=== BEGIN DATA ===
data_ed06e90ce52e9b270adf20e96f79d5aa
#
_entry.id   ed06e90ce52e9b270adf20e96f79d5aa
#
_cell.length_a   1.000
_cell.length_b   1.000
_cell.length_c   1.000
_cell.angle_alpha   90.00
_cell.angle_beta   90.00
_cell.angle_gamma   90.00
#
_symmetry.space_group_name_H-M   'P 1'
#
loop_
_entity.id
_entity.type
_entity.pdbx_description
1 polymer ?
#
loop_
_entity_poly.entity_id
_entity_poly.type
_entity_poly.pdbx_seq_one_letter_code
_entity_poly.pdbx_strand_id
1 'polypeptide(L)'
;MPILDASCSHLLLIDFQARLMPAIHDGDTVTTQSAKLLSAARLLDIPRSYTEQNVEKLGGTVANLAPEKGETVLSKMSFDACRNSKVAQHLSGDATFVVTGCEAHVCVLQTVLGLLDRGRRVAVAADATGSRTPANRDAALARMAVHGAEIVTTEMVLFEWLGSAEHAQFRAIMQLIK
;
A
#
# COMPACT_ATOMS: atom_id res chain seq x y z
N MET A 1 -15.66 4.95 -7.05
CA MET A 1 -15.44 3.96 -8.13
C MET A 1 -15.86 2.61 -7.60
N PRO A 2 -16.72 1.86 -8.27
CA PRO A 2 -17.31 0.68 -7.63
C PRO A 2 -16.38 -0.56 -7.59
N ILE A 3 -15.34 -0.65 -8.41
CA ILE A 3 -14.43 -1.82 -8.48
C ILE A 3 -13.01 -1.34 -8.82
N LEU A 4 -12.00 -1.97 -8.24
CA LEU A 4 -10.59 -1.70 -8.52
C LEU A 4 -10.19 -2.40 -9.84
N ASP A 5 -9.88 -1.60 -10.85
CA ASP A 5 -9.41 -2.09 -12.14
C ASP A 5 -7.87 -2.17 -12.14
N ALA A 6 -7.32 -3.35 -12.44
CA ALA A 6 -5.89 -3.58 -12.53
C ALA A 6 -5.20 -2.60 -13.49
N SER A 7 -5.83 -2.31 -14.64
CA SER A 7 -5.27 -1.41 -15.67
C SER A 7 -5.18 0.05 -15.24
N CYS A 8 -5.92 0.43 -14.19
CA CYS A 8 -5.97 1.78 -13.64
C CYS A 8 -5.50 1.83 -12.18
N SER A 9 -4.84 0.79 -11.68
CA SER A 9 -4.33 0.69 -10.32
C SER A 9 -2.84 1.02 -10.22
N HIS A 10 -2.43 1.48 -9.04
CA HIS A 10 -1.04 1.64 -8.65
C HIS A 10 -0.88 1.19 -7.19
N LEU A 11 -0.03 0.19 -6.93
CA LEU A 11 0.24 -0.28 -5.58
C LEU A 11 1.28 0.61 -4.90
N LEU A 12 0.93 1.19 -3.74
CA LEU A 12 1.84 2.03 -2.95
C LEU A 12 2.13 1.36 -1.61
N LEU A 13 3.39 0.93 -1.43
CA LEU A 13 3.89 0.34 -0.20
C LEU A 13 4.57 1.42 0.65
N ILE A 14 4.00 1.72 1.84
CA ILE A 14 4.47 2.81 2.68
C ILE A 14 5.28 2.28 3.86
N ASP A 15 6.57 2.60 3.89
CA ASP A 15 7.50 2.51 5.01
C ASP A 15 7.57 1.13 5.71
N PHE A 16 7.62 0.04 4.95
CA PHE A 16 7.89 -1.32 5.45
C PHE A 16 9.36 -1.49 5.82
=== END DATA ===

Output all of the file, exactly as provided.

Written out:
data_ed06e90ce52e9b270adf20e96f79d5aa
#
_entry.id   ed06e90ce52e9b270adf20e96f79d5aa
#
_cell.length_a   1.000
_cell.length_b   1.000
_cell.length_c   1.000
_cell.angle_alpha   90.00
_cell.angle_beta   90.00
_cell.angle_gamma   90.00
#
_symmetry.space_group_name_H-M   'P 1'
#
loop_
_entity.id
_entity.type
_entity.pdbx_description
1 polymer ?
#
loop_
_entity_poly.entity_id
_entity_poly.type
_entity_poly.pdbx_seq_one_letter_code
_entity_poly.pdbx_strand_id
1 'polypeptide(L)'
;MPILDASCSHLLLIDFQARLMPAIHDGDTVTTQSAKLLSAARLLDIPRSYTEQNVEKLGGTVANLAPEKGETVLSKMSFDACRNSKVAQHLSGDATFVVTGCEAHVCVLQTVLGLLDRGRRVAVAADATGSRTPANRDAALARMAVHGAEIVTTEMVLFEWLGSAEHAQFRAIMQLIK
;
A
#
# COMPACT_ATOMS: atom_id res chain seq x y z
N MET A 1 -15.66 4.95 -7.05
CA MET A 1 -15.44 3.96 -8.13
C MET A 1 -15.86 2.61 -7.60
N PRO A 2 -16.72 1.86 -8.27
CA PRO A 2 -17.31 0.68 -7.63
C PRO A 2 -16.38 -0.56 -7.59
N ILE A 3 -15.34 -0.65 -8.41
CA ILE A 3 -14.43 -1.82 -8.48
C ILE A 3 -13.01 -1.34 -8.82
N LEU A 4 -12.00 -1.97 -8.24
CA LEU A 4 -10.59 -1.70 -8.52
C LEU A 4 -10.19 -2.40 -9.84
N ASP A 5 -9.88 -1.60 -10.85
CA ASP A 5 -9.41 -2.09 -12.14
C ASP A 5 -7.87 -2.17 -12.14
N ALA A 6 -7.32 -3.35 -12.44
CA ALA A 6 -5.89 -3.58 -12.53
C ALA A 6 -5.20 -2.60 -13.49
N SER A 7 -5.83 -2.31 -14.64
CA SER A 7 -5.27 -1.41 -15.67
C SER A 7 -5.18 0.05 -15.24
N CYS A 8 -5.92 0.43 -14.19
CA CYS A 8 -5.97 1.78 -13.64
C CYS A 8 -5.50 1.83 -12.18
N SER A 9 -4.84 0.79 -11.68
CA SER A 9 -4.33 0.69 -10.32
C SER A 9 -2.84 1.02 -10.22
N HIS A 10 -2.43 1.48 -9.04
CA HIS A 10 -1.04 1.64 -8.65
C HIS A 10 -0.88 1.19 -7.19
N LEU A 11 -0.03 0.19 -6.93
CA LEU A 11 0.24 -0.28 -5.58
C LEU A 11 1.28 0.61 -4.90
N LEU A 12 0.93 1.19 -3.74
CA LEU A 12 1.84 2.03 -2.95
C LEU A 12 2.13 1.36 -1.61
N LEU A 13 3.39 0.93 -1.43
CA LEU A 13 3.89 0.34 -0.20
C LEU A 13 4.57 1.42 0.65
N ILE A 14 4.00 1.72 1.84
CA ILE A 14 4.47 2.81 2.68
C ILE A 14 5.28 2.28 3.86
N ASP A 15 6.57 2.60 3.89
CA ASP A 15 7.50 2.51 5.01
C ASP A 15 7.57 1.13 5.71
N PHE A 16 7.62 0.04 4.95
CA PHE A 16 7.89 -1.32 5.45
C PHE A 16 9.36 -1.49 5.82